Featured Expert Contributor—Life Sciences and Medtech Regulation
Matt Wetzel is a partner in the Washington, DC office of Goodwin Procter LLP and serves as the WLF Legal Pulse’s Featured Expert Contributor, Life Sciences and Medtech Regulation. William Jackson is a partner in the firm’s Washington, DC office, and Heath Ingram is an associate in the firm’s New York, NY office.
Recently, the U.S. Department of Health and Human Services has shifted its approach to several aspects of how drug manufacturers, not-for-profit hospitals and health care facilities, public health clinics, and pharmacies dispense drugs to some of the country’s most needy patients under the “340B Drug Pricing Program.” HHS’s changes (at best) short-circuit the formal rulemaking process and (at worst) defy it altogether. The result for the 340B Program is an ever-changing haze of informal guidance and hurriedly implemented, problematic proposed rules in order to satisfy, solve, or settle litigation filed by opposed stakeholders. Given the importance of the program and its complexities, developments to how the government oversees the 340B Program require thoughtful and pragmatic approaches and mandate that HHS undertake meaningful, proper notice-and-comment rulemaking to fully vet and validate these policy shifts.
Established by Congress in 1992, the 340B Program requires drug manufacturers participating in Medicaid to sell outpatient drugs at deep discounts to public and not-for-profit health care organizations that serve low income or rural patients. This includes federally qualified health centers, children’s hospitals, disproportionate share hospitals, certain rural facilities, hemophilia treatment centers, and other clinics that serve certain designated populations. Under the 340B Program, these facilities pay a substantially reduced 340B “ceiling price” for certain outpatient drugs, which can be as little as $0.01. Those “covered entity” facilities can purchase the medications for their patients under the 340B Program, but bill the patient’s insurance company at the insurance company’s standard rate, allowing the covered entity to keep the difference to help finance the covered entity’s operations. Congress conditioned drug makers’ ability to receive reimbursement under the Medicare Part B and Medicaid programs on their participation in the 340B Program.
Not every clinic and facility has its own pharmacy to dispense these drugs. In fact, many of these facilities rely on contract pharmacies to handle the job of physically dispensing drugs to their qualifying patients. The pharmacy dispenses the medication and receives the reimbursement, part of which is passed on to the covered entity. Because the prices of 340B medications are so low, there is a legitimate concern about so-called drug diversion. Drug diversion, for purposes of the 340B Program means selling or reselling a covered outpatient drug at the low 340B “ceiling price” to someone who is not eligible to receive lower pricing. This could involve dispensing 340B drugs at ineligible facilities or written by ineligible providers. But it could also involve dispensing 340B drugs to patients at a contract pharmacy who are not patients of the covered entity hospital.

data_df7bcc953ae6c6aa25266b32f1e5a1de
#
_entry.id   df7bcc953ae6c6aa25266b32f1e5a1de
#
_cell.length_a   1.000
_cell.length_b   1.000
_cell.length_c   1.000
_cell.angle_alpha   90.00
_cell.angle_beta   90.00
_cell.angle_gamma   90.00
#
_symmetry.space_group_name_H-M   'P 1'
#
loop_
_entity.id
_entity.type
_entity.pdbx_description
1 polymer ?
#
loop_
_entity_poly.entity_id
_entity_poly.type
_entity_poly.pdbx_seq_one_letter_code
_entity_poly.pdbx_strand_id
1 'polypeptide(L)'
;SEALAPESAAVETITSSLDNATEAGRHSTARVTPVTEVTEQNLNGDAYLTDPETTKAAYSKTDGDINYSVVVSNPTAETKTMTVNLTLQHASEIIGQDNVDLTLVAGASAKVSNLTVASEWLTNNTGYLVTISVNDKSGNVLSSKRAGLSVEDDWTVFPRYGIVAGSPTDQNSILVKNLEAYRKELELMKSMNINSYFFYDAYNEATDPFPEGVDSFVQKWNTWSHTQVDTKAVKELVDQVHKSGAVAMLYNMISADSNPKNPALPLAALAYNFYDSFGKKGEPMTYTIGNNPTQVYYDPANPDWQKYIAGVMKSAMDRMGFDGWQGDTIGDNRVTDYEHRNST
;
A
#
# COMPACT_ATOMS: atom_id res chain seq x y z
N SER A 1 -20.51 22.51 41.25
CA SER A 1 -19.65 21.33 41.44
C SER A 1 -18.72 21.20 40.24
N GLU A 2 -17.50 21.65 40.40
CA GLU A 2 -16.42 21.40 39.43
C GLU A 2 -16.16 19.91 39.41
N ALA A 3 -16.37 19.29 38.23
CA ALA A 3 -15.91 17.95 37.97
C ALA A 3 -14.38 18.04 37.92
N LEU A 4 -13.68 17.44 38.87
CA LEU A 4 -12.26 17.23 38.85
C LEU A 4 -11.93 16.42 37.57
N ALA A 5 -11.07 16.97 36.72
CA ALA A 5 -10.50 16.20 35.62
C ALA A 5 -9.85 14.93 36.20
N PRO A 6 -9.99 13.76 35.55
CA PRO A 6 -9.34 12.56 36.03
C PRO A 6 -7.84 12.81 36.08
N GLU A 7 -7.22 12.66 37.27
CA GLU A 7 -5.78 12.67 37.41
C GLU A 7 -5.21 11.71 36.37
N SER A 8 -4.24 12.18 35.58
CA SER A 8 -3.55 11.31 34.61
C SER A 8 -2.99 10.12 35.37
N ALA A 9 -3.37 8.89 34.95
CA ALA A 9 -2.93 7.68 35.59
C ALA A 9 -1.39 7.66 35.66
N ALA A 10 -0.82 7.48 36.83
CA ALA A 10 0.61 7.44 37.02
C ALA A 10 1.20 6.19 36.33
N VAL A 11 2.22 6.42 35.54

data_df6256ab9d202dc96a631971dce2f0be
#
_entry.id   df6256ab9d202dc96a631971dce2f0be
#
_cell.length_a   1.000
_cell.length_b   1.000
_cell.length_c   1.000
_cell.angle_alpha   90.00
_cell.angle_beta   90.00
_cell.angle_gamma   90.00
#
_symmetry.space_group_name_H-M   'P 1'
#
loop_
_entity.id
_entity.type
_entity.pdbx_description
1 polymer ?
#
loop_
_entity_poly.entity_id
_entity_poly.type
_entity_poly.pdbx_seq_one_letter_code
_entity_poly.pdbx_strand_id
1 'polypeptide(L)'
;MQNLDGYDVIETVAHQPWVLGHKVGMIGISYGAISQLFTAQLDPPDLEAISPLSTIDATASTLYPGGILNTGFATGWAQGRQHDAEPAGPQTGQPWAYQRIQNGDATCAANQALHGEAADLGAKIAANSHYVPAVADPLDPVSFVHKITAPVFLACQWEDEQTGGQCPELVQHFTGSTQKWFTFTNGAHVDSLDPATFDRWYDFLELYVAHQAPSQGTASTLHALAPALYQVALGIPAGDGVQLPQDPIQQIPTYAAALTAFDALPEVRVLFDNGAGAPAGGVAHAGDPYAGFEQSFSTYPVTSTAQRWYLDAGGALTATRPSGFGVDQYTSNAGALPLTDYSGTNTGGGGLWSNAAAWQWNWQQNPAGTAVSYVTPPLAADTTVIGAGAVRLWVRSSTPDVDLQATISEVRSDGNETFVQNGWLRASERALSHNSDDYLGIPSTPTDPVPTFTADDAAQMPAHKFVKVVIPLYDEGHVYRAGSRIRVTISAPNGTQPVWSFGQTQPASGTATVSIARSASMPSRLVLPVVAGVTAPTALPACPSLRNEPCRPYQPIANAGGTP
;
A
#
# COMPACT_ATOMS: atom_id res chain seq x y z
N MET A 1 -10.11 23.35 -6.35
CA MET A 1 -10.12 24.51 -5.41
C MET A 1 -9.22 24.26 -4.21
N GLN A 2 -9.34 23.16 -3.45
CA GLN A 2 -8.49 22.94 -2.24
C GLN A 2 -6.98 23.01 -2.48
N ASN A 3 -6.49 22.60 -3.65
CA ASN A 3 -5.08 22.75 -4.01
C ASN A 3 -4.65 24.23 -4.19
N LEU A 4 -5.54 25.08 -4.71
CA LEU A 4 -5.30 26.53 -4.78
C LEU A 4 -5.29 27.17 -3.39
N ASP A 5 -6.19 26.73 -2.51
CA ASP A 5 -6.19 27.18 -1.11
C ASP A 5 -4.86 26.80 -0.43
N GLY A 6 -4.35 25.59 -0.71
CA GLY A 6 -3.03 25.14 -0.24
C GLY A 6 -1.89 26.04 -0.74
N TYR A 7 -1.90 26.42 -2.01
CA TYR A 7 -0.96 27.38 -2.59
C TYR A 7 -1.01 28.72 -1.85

In response to these legitimate diversion concerns, many drug manufacturers have chosen to implement policies that prohibit dispensing 340B drugs to hospitals or facilities without an in-house pharmacy, unless the hospital or other facility designates just a single contract pharmacy location to receive and dispense their 340B products. Manufacturers are also increasingly considering exercising their right to audit a covered entity to ensure compliance with 340B drug diversion and duplicate discount prohibitions. For example, Merck in 2020 audited numerous covered entities for duplicate discounts. Other manufactures such as Sanofi and Novartis have also challenged the 340B Program by requiring additional information and audits from covered entities. It is unclear how successful these manufactures will be in curbing any non-compliance by covered entities.
The government believes that these manufacturer-imposed restrictions violate the 340B statute and could subject drug makers to civil monetary penalties. Indeed, the Health Resources & Services Administration, or HRSA—the federal agency within HHS that administers the 340B program—recently found six drug makers in violation of the 340B statute, because “their policies that place restrictions on 340B Program pricing to covered entities that dispense medications through pharmacies under contract have resulted in overcharges and are in direct violation of the 340B statute.” A recent seventh drug maker has stepped forward to limit 340B sales to only one designated contract pharmacy.